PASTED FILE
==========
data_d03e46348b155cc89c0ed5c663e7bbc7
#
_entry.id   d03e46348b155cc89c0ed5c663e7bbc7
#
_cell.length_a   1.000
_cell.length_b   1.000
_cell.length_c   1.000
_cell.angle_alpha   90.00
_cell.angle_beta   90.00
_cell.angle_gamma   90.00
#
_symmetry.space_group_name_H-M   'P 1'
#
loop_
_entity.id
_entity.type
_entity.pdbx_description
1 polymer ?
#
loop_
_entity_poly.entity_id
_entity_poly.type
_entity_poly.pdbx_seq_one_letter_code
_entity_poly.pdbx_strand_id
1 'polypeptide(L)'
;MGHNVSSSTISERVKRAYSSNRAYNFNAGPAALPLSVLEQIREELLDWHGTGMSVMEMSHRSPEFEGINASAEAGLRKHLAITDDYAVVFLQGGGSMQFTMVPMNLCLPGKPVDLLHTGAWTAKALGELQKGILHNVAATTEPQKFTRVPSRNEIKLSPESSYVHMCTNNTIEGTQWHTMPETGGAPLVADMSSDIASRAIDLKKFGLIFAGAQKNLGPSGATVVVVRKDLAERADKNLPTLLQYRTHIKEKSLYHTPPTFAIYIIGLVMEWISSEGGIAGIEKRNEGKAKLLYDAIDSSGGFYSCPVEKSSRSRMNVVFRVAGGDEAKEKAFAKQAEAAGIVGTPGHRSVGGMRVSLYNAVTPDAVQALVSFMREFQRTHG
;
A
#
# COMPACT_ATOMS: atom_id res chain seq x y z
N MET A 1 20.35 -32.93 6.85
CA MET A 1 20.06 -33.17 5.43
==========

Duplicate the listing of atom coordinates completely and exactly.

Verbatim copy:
data_d03e46348b155cc89c0ed5c663e7bbc7
#
_entry.id   d03e46348b155cc89c0ed5c663e7bbc7
#
_cell.length_a   1.000
_cell.length_b   1.000
_cell.length_c   1.000
_cell.angle_alpha   90.00
_cell.angle_beta   90.00
_cell.angle_gamma   90.00
#
_symmetry.space_group_name_H-M   'P 1'
#
loop_
_entity.id
_entity.type
_entity.pdbx_description
1 polymer ?
#
loop_
_entity_poly.entity_id
_entity_poly.type
_entity_poly.pdbx_seq_one_letter_code
_entity_poly.pdbx_strand_id
1 'polypeptide(L)'
;MGHNVSSSTISERVKRAYSSNRAYNFNAGPAALPLSVLEQIREELLDWHGTGMSVMEMSHRSPEFEGINASAEAGLRKHLAITDDYAVVFLQGGGSMQFTMVPMNLCLPGKPVDLLHTGAWTAKALGELQKGILHNVAATTEPQKFTRVPSRNEIKLSPESSYVHMCTNNTIEGTQWHTMPETGGAPLVADMSSDIASRAIDLKKFGLIFAGAQKNLGPSGATVVVVRKDLAERADKNLPTLLQYRTHIKEKSLYHTPPTFAIYIIGLVMEWISSEGGIAGIEKRNEGKAKLLYDAIDSSGGFYSCPVEKSSRSRMNVVFRVAGGDEAKEKAFAKQAEAAGIVGTPGHRSVGGMRVSLYNAVTPDAVQALVSFMREFQRTHG
;
A
#
# COMPACT_ATOMS: atom_id res chain seq x y z
N MET A 1 20.35 -32.93 6.85
CA MET A 1 20.06 -33.17 5.43